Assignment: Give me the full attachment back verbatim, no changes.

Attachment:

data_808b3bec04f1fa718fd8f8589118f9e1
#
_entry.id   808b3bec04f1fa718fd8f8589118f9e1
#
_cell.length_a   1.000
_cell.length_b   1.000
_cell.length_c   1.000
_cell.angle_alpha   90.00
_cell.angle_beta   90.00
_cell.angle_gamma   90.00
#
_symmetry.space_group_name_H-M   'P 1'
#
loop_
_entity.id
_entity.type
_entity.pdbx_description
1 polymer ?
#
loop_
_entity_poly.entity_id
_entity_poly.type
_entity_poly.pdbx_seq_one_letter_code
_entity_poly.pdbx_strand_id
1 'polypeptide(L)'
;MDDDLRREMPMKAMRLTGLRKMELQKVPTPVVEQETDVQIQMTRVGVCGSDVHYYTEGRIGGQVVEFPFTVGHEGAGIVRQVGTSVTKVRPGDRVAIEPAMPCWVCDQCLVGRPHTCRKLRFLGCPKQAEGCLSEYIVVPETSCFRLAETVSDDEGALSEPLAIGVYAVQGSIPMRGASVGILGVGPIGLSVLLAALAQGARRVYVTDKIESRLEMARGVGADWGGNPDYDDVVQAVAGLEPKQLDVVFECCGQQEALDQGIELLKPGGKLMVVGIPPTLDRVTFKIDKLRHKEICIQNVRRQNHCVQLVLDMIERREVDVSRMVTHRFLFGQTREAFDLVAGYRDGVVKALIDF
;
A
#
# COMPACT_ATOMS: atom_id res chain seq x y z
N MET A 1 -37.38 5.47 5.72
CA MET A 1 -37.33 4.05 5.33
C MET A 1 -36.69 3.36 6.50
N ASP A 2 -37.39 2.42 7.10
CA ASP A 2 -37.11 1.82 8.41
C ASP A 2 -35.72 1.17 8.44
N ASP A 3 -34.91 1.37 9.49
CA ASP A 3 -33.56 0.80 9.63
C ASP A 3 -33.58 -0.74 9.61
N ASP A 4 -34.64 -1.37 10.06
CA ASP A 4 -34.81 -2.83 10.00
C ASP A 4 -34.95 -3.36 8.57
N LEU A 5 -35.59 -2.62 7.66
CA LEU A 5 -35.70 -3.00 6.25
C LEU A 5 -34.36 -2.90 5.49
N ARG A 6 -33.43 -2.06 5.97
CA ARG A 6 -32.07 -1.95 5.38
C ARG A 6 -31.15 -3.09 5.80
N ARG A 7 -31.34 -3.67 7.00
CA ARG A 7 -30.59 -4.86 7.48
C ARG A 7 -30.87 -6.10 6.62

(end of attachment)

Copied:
data_808b3bec04f1fa718fd8f8589118f9e1
#
_entry.id   808b3bec04f1fa718fd8f8589118f9e1
#
_cell.length_a   1.000
_cell.length_b   1.000
_cell.length_c   1.000
_cell.angle_alpha   90.00
_cell.angle_beta   90.00
_cell.angle_gamma   90.00
#
_symmetry.space_group_name_H-M   'P 1'
#
loop_
_entity.id
_entity.type
_entity.pdbx_description
1 polymer ?
#
loop_
_entity_poly.entity_id
_entity_poly.type
_entity_poly.pdbx_seq_one_letter_code
_entity_poly.pdbx_strand_id
1 'polypeptide(L)'
;MDDDLRREMPMKAMRLTGLRKMELQKVPTPVVEQETDVQIQMTRVGVCGSDVHYYTEGRIGGQVVEFPFTVGHEGAGIVRQVGTSVTKVRPGDRVAIEPAMPCWVCDQCLVGRPHTCRKLRFLGCPKQAEGCLSEYIVVPETSCFRLAETVSDDEGALSEPLAIGVYAVQGSIPMRGASVGILGVGPIGLSVLLAALAQGARRVYVTDKIESRLEMARGVGADWGGNPDYDDVVQAVAGLEPKQLDVVFECCGQQEALDQGIELLKPGGKLMVVGIPPTLDRVTFKIDKLRHKEICIQNVRRQNHCVQLVLDMIERREVDVSRMVTHRFLFGQTREAFDLVAGYRDGVVKALIDF
;
A
#
# COMPACT_ATOMS: atom_id res chain seq x y z
N MET A 1 -37.38 5.47 5.72
CA MET A 1 -37.33 4.05 5.33
C MET A 1 -36.69 3.36 6.50
N ASP A 2 -37.39 2.42 7.10
CA ASP A 2 -37.11 1.82 8.41
C ASP A 2 -35.72 1.17 8.44
N ASP A 3 -34.91 1.37 9.49
CA ASP A 3 -33.56 0.80 9.63
C ASP A 3 -33.58 -0.74 9.61
N ASP A 4 -34.64 -1.37 10.06
CA ASP A 4 -34.81 -2.83 10.00
C ASP A 4 -34.95 -3.36 8.57
N LEU A 5 -35.59 -2.62 7.66
CA LEU A 5 -35.70 -3.00 6.25
C LEU A 5 -34.36 -2.90 5.49
N ARG A 6 -33.43 -2.06 5.97
CA ARG A 6 -32.07 -1.95 5.38
C ARG A 6 -31.15 -3.09 5.80
N ARG A 7 -31.34 -3.67 7.00
CA ARG A 7 -30.59 -4.86 7.48
C ARG A 7 -30.87 -6.10 6.62